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Alexey Shirov vs Veselin Topalov
Dresden Olympiad (2008), Dresden GER, rd 10, Nov-23
Caro-Kann Defense: Advance Variation. Van der Wiel Attack Bishop Hunt (B12)  ·  1-0



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Given 12 times; par: 41 [what's this?]

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Kibitzer's Corner
< Earlier Kibitzing  · PAGE 4 OF 4 ·  Later Kibitzing>
Aug-22-10  ZUGZWANG67: A great move, blocking the h-file and therefore preventing ...Rxh4+.
Premium Chessgames Member
  benveniste: Not even close. I ended up at ♔e5. Wow!
Aug-22-10  James Bowman: I got h5 quickly but think after gxh5 I like g6 putting pressure on the weak King and his hapless pawn, which lead to a number of mating nets for white and no good solutions that I could find for black, while I would have taken a different route from Shirov it appears to be very much winning so I am mark this in my + column for now. I think h5 is just below obvious though.
Aug-22-10  BOSTER: <Jamboree >. <I saw the first 3 or 4 moves of the winning line , but missed the sweet and unexpected mating net>. I played 30.h5 gxh5 31.g5 Rg2 (all forced) 32 Kf5 Rf2 33. f4 h4 and even moving rooks on 8 rank I did not see the mate . I guess this mating pattern is very nice, something makes it invisible.
Aug-22-10  James Bowman: We shouldn't overlook how brilliant of a game this was by Shirov he is constricting the King and coordinating his attack while isolating the defenders with remarkable style and efficiency also opening doors with pawns at the same time. The influence of Tal is there to see.
Aug-22-10  wals: Rybka 3 1-cpu: depth 21: also selected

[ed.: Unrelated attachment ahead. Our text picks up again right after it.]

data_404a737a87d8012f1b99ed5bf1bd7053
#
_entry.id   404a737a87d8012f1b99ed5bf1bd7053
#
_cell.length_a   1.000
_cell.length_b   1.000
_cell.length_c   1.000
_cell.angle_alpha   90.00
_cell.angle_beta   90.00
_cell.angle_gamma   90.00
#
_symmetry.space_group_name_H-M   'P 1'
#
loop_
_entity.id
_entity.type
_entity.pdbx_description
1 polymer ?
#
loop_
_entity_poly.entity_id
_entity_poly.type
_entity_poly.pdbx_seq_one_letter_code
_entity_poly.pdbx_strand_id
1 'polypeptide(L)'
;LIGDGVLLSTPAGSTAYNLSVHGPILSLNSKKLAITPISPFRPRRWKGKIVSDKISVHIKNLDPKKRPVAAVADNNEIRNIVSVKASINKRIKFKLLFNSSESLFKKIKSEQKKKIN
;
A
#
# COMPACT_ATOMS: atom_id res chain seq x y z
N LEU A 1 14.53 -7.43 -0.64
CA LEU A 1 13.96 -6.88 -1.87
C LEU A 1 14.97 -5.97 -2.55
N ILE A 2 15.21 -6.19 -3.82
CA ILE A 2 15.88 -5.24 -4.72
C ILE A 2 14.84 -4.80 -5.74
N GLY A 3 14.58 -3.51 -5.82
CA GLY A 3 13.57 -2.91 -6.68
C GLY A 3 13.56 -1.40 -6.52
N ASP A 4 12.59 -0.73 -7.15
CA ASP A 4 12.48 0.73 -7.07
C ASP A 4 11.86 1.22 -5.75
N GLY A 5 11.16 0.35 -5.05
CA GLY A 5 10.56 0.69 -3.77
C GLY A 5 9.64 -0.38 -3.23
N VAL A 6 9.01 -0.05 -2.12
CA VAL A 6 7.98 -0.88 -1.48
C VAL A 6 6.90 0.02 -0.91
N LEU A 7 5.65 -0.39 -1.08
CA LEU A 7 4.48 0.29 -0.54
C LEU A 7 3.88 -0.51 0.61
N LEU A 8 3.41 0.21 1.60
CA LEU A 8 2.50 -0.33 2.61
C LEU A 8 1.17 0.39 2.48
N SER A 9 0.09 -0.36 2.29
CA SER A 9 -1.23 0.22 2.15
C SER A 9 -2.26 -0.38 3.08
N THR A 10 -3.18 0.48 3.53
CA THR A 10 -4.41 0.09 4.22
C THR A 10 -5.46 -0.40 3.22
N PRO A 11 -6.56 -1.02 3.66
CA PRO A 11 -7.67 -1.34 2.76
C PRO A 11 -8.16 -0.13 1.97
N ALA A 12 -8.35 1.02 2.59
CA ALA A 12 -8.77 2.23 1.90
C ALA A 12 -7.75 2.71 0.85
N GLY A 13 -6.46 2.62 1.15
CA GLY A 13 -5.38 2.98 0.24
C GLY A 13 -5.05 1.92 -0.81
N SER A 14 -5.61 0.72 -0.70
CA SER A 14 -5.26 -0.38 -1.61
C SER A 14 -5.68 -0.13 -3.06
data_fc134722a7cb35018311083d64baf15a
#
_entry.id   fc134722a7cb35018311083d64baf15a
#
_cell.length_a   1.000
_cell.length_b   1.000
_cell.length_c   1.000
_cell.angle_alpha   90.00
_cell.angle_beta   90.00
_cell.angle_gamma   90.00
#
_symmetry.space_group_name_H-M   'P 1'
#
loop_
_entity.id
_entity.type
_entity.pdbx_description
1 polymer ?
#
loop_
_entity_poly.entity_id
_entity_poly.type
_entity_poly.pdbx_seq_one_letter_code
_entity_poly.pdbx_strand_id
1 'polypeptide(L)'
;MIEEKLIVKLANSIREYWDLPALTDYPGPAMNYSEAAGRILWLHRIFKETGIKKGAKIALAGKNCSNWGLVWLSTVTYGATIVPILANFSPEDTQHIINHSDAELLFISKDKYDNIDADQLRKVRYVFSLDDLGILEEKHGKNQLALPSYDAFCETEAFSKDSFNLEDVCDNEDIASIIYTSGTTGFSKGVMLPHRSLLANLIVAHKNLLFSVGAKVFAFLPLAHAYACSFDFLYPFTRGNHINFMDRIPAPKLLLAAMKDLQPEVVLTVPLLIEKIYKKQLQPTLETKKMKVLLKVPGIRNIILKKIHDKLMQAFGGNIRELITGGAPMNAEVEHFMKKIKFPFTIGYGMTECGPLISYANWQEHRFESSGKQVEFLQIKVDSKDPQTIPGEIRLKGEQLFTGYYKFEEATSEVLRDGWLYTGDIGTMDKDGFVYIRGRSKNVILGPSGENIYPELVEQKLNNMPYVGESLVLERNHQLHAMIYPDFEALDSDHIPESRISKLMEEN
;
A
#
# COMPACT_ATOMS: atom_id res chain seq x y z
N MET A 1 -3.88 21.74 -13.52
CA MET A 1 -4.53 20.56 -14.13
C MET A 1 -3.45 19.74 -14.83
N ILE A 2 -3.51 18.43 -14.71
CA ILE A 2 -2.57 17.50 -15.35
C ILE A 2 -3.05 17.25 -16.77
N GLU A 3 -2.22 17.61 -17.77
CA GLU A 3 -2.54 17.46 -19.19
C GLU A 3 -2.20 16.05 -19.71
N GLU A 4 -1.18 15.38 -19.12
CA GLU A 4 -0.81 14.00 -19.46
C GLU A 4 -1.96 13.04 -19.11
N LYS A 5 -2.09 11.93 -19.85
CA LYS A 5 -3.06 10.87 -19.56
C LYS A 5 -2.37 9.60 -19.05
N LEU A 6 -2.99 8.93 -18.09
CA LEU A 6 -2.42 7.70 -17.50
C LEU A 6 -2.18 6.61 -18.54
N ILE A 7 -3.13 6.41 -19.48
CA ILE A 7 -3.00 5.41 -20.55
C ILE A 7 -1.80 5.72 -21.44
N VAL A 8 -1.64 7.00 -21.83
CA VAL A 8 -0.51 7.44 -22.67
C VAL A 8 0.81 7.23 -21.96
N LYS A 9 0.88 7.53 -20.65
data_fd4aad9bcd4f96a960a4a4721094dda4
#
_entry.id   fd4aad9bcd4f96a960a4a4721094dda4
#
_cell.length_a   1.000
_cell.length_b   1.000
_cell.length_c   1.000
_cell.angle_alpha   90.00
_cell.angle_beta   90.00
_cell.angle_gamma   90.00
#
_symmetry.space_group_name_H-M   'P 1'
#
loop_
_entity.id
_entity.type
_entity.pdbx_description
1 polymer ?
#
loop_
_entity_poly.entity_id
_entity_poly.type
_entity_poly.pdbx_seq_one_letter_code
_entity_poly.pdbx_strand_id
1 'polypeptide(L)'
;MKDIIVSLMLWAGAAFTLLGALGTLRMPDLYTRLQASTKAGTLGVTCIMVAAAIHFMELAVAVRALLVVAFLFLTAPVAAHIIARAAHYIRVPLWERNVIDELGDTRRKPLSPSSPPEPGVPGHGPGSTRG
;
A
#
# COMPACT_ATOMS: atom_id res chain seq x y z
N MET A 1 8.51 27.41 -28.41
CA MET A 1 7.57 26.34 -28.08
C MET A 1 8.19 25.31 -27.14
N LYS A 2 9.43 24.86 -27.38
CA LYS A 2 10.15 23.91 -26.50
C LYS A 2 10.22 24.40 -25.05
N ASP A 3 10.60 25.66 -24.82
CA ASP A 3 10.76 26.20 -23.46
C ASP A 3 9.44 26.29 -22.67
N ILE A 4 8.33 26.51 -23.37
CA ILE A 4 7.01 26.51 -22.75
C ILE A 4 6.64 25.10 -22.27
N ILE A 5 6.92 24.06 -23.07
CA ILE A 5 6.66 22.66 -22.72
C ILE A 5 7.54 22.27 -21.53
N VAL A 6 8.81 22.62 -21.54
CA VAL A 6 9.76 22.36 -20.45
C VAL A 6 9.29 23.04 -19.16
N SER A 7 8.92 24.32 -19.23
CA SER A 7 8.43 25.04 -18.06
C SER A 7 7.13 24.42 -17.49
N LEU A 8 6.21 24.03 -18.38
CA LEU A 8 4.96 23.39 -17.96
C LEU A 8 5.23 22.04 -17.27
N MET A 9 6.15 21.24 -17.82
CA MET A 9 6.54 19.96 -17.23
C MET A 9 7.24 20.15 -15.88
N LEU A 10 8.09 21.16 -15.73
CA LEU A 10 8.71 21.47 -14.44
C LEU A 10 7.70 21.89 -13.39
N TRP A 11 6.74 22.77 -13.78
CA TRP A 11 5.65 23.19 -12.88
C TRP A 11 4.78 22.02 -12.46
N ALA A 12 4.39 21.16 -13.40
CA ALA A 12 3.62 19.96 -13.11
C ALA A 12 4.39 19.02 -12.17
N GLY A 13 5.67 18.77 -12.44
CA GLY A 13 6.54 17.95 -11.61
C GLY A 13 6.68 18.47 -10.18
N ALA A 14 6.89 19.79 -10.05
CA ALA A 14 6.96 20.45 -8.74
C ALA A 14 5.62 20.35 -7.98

h5 but with some differences in the detail.

1. (5.09): 30.h5 g5+ 31.Kxg5[] Re2 32.h6 a4 33.Ra7[] Re8 34.Kh5[] Rb8 35.Rxa4[] Ke8 36.g5 Kf8 37.Ra5

2. (1.74): 30.Ra7 Re2 31.Kg3 Re3 32.g5 Re5 33.Ra8+ Re8 34.Rxa5 Rd8 35.Raa7

3. (1.74): 30.Kg3 Re2 31.Ra7 Re3 32.g5 Re5 33.Ra8+

4. (1.34): 30.Rb8+ Kg7[] 31.Kg3 Ra1 32.Rbb7 Kh8 33.Rxf7 Rxf7 34.Rxf7[] Kg8 35.Rd7 Rd1 36.Rxd5 a4 37.Ra5 Rxd3 38.Rxa4 Rd1 39.Kf4 d3 40.Ke3 d2 41.Ra2 Rh1 42.Rxd2 Rxh4 43.Rd7 Rh3 44.Ra7 Kf8 45.Ke4

5. (1.34): 30.Rc8+ Kg7[] 31.Kg3 Ra1 32.Rcc7 Kh8 33.Rxf7 Rxf7 34.Rxf7[] Kg8 35.Rd7 Rd1 36.Rxd5 a4 37.Ra5 Rxd3 38.Rxa4 Rd1 39.Kf4 d3 40.Ke3 d2 41.Ra2 Rh1 42.Rxd2 Rxh4 43.Rd7 Rh3 44.Ra7 Kf8 45.Ke4

Black's blunder was:-


Alternatives: depth 21: Nothing really flash.

1. (1.74): 29...Re2 30.Kg3 a6 31.Ra7 Re8 32.Rxa6 Re3 33.g5

2. (1.74): 29...Ra6 30.Kg3 Ra1 31.g5[] Re1[] 32.Rxa7 Re5 33.Ra8+ Re8[] 34.Ra5 Rd8 35.Raa7

3. (1.83): 29...Rg2 30.Rxa7 Rb2 31.Kg3 Rb1 32.g5 Rb8 33.Rd7 Ke8 34.Rxd5 Rd8 35.Re5+ Kf8[] 36.Ree7 Rg7 37.Rad7 Rxd7 38.Rxd7 Ke8 39.Rd5

4. (1.94): 29...Kg8 30.Kg3[] Kh8 31.Rxa7 Rxa7 32.Rxa7 Kg7 33.Rd7 Kf6 34.Rxd5 Rh8 35.Rxd4 Ke6 36.Re4+ Kd6 37.Ra4 Ke5

5. (5.09): 29...Rf2 30.h5[] g5+ 31.Kxg5[] Re2 32.h6 Re5+ 33.Kf4[] Re8 34.g5[] Ra8 35.Rxa7 Rd8 36.Ke5 Re8+ 37.Kf6 Re6+ 38.Kf5 Re8 39.Kg4

Aug-22-10  gofer: Topalov is in REAL trouble, only Pf7 stands as some form of defense against white's doubled rooks on the seventh rank. But even worse than that lots of moves lead to real problems for black!

1 ... f6/f5/Rg7/Ke8 2 Rb8/Rc8#

1 ... Kg7 2 Rxf7+ K anywhere Rxh7 winning the rook and the game

1 ... Rh8/Rh6 2 Rxf7+ Ke8 (Kg8 Rc7 mating) 3 Rg8 Kf8 4 Rc7 mating

Also, white's pieces are difficult to attack or displace! The white king can happily stay on f4 protected by Pf3. The rooks if attacked by Ra2 coming to b5 or c3 can hide on d7 and a7! So white simply needs to find a bit more straw to break the camel's back! If Shirov can get a pawn to g6 then black is lost! Pxg6 is mate in one and Rg7 is mate in one Rook anywhere else is mate in two. So our aim is to threaten to get a pawn to g6.

30 h5 ... Black cannot allow hxg6

Option 1 (not really an option)

30 ... g5+?
31 Kxg5 ...

31 ... Rg7+ 32 Kh6! with mate in four more!
31 ... Rh2 32 Rc8+ Kg7 33 Rbb8 f6+ 34 Kf5 Kh6 35 Rh8 Rg7 35 Rh8+ Rh7 36 Kxf6 and black resigns (Rf2 37 g5+ Kxh5 38 Rxh7#)

Option 2

30 ... gxh5
31 g5! Rg2
32 Kf5! ...

Black realises that white is now threatening Kf6! At which point its all over, so black is left with trying to check the king as Rxg5 is losing.

32 ... Rg3 (Rf2 allows g6 at some point)
33 Rc8+! Kg7